BIOL 3100

Musculoskeletal Anatomy

The course entails an advanced exploration of the gross anatomy and microscopic structure of the human skeletal and muscular systems, including their vasculature, innervation, and joints. The location and structure of major components of the other organ systems are examined. The surface anatomy of the human body is examined to identify skeletal markings, muscles, and related structures, and to locate major organs. The functional and clinical relevance of selected anatomical topics is also discussed. The theory component is accompanied by laboratory activities and case studies.

BIOL 3103

Immunology

The fundamental principles of immunology are introduced. Cellular, molecular and regulatory mechanisms of innate and adaptive immunity are presented by exploring immunological reactions to infectious agents, allergens, auto-antigens, cancer cells and transplant tissue.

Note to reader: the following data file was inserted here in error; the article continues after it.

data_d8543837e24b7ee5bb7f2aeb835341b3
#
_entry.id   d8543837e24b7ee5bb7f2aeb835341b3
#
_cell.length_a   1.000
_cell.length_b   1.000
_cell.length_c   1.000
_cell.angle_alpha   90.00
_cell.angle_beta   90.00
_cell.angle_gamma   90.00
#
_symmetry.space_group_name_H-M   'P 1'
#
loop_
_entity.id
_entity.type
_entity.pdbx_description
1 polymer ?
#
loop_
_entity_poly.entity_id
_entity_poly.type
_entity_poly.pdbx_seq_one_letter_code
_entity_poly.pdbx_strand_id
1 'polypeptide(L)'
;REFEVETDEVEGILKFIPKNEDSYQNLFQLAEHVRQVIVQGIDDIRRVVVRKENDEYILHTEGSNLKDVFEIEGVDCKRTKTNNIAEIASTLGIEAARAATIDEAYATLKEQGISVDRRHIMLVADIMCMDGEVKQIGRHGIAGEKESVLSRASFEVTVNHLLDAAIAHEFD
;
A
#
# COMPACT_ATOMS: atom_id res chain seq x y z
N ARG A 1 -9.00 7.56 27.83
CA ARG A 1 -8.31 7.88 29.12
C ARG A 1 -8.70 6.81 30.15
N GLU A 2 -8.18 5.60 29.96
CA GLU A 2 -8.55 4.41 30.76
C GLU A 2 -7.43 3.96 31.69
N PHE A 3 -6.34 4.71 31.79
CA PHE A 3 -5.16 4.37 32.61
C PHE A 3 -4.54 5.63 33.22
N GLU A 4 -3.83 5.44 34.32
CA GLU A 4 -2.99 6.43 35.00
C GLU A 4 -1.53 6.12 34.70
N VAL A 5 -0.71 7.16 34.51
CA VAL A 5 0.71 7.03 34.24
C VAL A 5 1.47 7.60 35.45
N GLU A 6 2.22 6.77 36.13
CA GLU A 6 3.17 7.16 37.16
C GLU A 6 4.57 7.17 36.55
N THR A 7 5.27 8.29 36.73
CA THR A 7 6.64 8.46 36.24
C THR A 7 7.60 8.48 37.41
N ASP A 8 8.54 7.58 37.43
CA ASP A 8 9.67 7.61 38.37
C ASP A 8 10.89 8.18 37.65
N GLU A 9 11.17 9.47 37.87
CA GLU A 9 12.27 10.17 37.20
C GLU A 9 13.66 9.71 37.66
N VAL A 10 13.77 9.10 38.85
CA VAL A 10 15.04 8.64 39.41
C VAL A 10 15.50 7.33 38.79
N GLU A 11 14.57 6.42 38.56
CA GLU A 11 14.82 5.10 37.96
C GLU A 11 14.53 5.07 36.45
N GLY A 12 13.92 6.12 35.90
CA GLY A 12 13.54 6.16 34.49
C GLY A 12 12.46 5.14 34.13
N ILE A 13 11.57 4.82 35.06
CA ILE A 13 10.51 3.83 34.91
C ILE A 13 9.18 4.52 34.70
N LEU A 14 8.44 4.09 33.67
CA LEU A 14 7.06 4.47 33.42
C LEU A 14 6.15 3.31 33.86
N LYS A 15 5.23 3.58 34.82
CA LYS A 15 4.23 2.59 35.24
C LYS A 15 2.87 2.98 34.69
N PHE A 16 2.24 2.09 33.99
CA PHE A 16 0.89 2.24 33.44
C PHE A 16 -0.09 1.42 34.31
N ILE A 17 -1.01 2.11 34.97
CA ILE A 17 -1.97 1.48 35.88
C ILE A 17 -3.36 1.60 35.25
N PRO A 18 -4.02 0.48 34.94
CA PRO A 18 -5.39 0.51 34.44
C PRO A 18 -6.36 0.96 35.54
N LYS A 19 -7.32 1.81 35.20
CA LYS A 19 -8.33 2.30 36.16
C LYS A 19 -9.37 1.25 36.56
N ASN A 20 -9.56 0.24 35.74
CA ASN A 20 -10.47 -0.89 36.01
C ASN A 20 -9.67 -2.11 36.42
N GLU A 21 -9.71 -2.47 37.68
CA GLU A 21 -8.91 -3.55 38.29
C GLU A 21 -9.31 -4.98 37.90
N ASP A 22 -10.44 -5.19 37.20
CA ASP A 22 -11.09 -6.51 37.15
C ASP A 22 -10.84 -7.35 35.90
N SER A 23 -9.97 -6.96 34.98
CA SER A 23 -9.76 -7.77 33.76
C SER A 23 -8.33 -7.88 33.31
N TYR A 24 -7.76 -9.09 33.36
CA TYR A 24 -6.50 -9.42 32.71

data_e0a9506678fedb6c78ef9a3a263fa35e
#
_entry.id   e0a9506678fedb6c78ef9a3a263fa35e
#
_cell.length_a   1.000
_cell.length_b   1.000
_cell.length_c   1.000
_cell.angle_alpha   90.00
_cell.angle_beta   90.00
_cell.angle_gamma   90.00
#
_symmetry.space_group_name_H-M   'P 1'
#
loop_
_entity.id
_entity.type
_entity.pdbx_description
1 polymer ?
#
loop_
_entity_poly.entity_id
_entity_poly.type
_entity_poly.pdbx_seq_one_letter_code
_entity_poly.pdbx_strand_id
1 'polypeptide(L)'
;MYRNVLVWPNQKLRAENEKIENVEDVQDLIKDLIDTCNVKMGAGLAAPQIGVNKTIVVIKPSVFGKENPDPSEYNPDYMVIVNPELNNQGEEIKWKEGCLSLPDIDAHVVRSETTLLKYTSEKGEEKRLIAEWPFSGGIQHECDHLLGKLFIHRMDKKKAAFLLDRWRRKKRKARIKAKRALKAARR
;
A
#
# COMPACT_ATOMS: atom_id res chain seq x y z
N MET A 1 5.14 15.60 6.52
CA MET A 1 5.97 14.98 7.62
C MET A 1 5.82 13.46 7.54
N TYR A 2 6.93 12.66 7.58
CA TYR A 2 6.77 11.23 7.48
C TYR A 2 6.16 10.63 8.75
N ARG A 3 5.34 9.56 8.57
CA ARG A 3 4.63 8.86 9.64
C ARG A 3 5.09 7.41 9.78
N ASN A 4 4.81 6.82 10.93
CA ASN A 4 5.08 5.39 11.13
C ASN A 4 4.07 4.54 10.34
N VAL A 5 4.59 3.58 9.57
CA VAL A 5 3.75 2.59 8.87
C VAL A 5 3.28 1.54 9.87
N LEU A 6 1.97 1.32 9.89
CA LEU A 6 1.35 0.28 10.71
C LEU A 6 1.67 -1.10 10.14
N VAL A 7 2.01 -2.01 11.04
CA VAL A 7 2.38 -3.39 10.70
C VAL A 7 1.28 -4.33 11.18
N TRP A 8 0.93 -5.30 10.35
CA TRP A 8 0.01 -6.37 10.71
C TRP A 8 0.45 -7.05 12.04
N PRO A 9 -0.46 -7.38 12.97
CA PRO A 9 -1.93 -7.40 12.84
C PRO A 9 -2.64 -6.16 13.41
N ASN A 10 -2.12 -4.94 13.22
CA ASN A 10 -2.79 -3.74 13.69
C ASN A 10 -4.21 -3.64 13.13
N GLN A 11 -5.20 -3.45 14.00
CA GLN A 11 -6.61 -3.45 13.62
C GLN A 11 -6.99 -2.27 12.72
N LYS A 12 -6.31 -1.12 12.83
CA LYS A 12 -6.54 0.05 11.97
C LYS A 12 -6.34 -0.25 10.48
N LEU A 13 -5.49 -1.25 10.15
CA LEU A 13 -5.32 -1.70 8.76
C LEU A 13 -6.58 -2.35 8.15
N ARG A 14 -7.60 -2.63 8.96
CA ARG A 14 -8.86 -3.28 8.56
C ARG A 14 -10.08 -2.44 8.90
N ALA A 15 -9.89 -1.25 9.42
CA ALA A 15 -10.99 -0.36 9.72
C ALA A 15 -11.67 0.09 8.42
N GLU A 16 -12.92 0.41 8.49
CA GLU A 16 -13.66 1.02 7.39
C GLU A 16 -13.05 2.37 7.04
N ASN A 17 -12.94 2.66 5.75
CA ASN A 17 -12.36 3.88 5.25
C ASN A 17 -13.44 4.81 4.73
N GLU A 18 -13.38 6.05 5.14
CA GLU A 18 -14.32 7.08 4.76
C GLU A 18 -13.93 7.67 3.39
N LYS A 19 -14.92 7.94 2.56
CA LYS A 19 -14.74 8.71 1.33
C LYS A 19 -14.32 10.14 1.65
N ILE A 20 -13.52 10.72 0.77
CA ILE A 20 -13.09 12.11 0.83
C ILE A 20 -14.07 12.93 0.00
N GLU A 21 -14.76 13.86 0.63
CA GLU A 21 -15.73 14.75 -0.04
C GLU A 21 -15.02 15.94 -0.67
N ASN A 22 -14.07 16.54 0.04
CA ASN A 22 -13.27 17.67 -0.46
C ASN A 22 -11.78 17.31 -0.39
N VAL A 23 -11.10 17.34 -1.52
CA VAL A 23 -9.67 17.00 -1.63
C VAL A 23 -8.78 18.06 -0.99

BIOL 3203

Introduction to Pharmacology

This course is designed to provide an introduction to basic concepts of pharmacology and pharmacotherapy. A thorough grounding in pharmacokinetic and pharmacodynamic principles will be given. In addition, these principles will be applied to the pharmacology of the nervous system, general and local anaesthetics, psychiatric disorders, cardiovascular system, endocrine system, respiratory system, anti-inflammatory and pain relieving drugs, drugs used to treat cancers, and antibiotics. Special topics may include, but are not restricted to, the action of drugs in the gastrointestinal system, renal system or reproductive system; drugs of abuse and pharmacological treatment regimens; drug discovery and experimental design; or ethical issues in pharmacology.